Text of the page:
To tell you the truth, I’m not an outdoors-y person. At. All. When I was a kid, most of my play time was spent inside reading a book. Although I do love the beach, when I would go as a kid, I would just sit there with my nose in a book. My idea of camping still involves a hotel with room service and cable TV.
When Mother Nature gave us the first signs of spring last weekend, I was bound and determined to seize just such an opportunity to do things differently than I was used to. We needed to get out and get moving. Our house is across the street from the Tankerhoosen Wildlife Management area and the Belding Wildlife Management area in Vernon. We can literally see the trails and river from our driveway. We have lived here for 7 years and I’ve never set foot on the trails with my daughter. It was time for an adventure.
I was taking a big risk here. This particular adventure could have ended in total disaster before it started. I had visions of getting all the way to the trailhead only to have my daughter pitch a whiny fit about how tired she was or that she didn’t want to walk any more. I was also taking a risk for myself. What if I got out there and hated it? But it was so gorgeous out. I couldn’t justify one more minute inside the house. So off we went.
We drove down the road to the beginning of the trail, backpacks in tow. I told her we were going exploring on a nature walk to see what we could find. At first, she was a little tentative. I think she was overwhelmed by all the woodsy-ness of it all. There were leaves and sticks all over the ground at first. Once I told her that those were just sticks, not snakes, she got a little braver. She ran ahead of me to investigate some logs and from then on, it was awesome! She couldn’t contain her excitement.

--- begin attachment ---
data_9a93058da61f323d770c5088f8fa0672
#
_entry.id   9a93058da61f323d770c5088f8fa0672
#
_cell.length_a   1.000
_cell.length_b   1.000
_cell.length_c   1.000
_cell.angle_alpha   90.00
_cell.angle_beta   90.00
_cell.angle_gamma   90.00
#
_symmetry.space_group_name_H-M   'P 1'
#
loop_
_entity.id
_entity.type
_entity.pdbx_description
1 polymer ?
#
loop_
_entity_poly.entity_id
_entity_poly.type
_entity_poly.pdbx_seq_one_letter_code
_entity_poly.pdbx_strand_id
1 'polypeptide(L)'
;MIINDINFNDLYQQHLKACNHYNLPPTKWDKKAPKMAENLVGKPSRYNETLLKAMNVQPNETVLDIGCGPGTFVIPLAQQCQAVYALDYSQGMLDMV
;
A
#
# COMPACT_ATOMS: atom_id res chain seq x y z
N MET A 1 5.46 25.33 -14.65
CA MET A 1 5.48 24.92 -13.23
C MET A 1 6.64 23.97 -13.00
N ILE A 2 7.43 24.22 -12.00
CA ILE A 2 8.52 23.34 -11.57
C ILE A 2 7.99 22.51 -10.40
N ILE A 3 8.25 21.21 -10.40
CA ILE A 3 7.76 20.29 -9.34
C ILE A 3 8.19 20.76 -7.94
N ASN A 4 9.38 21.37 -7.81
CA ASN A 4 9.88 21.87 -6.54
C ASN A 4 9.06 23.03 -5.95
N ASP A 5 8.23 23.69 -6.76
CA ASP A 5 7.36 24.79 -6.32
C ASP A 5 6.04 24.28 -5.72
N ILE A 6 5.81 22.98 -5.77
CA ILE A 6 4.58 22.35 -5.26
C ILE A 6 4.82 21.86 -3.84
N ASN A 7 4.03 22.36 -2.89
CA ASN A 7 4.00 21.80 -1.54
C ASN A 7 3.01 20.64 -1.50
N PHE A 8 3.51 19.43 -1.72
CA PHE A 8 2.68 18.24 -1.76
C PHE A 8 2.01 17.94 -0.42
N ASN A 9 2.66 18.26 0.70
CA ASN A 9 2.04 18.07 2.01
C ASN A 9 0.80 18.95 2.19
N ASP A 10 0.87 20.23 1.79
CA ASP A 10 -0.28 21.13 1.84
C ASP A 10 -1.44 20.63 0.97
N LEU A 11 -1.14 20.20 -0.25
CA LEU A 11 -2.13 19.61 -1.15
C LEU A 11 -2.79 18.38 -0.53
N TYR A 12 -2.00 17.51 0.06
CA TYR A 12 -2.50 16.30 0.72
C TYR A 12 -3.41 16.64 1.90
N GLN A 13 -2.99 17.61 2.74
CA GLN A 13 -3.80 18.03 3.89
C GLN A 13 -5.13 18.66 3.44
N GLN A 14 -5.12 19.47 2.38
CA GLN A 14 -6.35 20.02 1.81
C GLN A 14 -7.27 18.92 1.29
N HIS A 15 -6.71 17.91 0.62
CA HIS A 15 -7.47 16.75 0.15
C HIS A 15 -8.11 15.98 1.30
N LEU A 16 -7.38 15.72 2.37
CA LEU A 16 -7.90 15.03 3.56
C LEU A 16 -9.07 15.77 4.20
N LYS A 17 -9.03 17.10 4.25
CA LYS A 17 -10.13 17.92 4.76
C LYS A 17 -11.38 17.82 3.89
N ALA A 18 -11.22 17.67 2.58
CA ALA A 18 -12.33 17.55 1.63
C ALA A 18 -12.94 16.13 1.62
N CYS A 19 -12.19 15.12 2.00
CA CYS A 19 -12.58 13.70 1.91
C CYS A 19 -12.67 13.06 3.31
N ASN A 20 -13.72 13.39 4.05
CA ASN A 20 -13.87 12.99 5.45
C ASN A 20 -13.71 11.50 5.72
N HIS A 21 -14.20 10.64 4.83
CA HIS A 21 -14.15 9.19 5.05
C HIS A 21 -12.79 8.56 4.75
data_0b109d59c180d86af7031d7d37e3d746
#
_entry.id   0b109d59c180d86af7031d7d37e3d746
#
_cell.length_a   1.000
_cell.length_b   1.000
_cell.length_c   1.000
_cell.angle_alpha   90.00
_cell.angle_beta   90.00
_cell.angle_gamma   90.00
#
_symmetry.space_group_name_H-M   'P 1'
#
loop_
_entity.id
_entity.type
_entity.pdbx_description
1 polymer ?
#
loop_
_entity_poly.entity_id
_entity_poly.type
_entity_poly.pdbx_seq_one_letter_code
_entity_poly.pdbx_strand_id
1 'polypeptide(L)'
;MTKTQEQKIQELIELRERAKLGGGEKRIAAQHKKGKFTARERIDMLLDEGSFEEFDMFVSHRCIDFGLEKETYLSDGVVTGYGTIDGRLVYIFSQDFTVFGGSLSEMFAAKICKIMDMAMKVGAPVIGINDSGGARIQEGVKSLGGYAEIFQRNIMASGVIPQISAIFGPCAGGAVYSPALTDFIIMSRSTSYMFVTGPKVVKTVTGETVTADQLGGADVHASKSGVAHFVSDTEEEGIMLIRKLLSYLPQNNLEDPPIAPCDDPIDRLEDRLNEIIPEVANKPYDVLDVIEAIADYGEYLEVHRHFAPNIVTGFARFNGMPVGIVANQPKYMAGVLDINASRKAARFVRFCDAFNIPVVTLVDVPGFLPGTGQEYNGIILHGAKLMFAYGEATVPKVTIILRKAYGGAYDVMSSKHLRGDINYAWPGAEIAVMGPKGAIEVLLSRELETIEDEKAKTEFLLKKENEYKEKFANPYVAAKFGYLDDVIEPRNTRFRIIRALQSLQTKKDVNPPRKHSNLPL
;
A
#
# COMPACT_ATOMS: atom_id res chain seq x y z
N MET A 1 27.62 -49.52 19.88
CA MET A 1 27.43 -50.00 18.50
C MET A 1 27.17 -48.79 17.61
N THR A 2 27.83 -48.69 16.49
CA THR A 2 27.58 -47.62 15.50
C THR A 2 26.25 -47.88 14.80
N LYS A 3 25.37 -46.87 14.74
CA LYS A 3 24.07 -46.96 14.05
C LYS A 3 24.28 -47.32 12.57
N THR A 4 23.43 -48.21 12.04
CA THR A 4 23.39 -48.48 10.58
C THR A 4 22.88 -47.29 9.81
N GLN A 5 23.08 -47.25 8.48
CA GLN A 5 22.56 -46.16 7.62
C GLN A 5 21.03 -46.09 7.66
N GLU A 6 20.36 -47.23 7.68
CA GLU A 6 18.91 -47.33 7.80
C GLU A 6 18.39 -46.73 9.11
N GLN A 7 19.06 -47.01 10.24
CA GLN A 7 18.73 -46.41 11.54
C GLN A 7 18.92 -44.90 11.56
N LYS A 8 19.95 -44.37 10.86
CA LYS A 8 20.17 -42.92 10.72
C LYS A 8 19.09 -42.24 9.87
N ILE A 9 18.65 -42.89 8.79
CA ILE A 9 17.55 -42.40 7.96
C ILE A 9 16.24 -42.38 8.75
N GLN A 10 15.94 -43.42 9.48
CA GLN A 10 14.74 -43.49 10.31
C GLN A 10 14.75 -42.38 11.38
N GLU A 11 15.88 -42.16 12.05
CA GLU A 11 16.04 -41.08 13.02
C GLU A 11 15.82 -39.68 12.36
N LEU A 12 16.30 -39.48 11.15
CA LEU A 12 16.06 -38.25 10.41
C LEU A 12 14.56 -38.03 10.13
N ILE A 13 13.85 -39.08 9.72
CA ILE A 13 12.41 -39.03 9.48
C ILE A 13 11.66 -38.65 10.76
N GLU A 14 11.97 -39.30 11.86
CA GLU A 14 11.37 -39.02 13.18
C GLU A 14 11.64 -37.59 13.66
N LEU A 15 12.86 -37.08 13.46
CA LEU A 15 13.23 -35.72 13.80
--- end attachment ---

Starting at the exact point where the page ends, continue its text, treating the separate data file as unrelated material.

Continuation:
We walked across bridges–a huge hit! We investigated tree bark with her magnifying glass–best $2 I’ve ever spent! We played follow the leader–totally exhausting to try to keep up with her. When we came to a section of the trail that was very steep, I thought my girl was going to wimp out and want to head home. But she was completely unafraid and conquered that “mountain!” It was totally worth it. At the top of the hill, if you peeked over a very old stone wall, you saw a very old cemetery. I explained to her what it was and she wanted to check it out. She asked me to read all the “messages” on the gravestones. I kept picturing “text messages from beyond” and it made me laugh. When we were done exploring, we sat for a cool drink and then made our way back down.
On our way out of the trail, we stopped to build a little house for a mouse on the side of the trail out of branches and pine needles. We chatted with other hikers who were out running their dogs. We even went to the muddy river bed to see fish in the water. We sang songs. It was the most beautiful, natural time that I’ve spent with my daughter since she was in the cuddly baby stage. I remember those times, after she had finished a bottle and snuggled against me so sweetly with a contented sigh, thinking that it would never be better or more perfect than this moment. But our adventure in the woods gave me the chance to step back and watch my beautiful girl like I hadn’t in a long time. There was no whining or complaining. There was nothing distracting us, no phone, no TV. There wasn’t even any yelling. It was just the two of us, the birds, and the babbling river and it was beautiful.
When it was time to head back, of course she didn’t want to leave. But I promised her, and myself, that we would come back soon.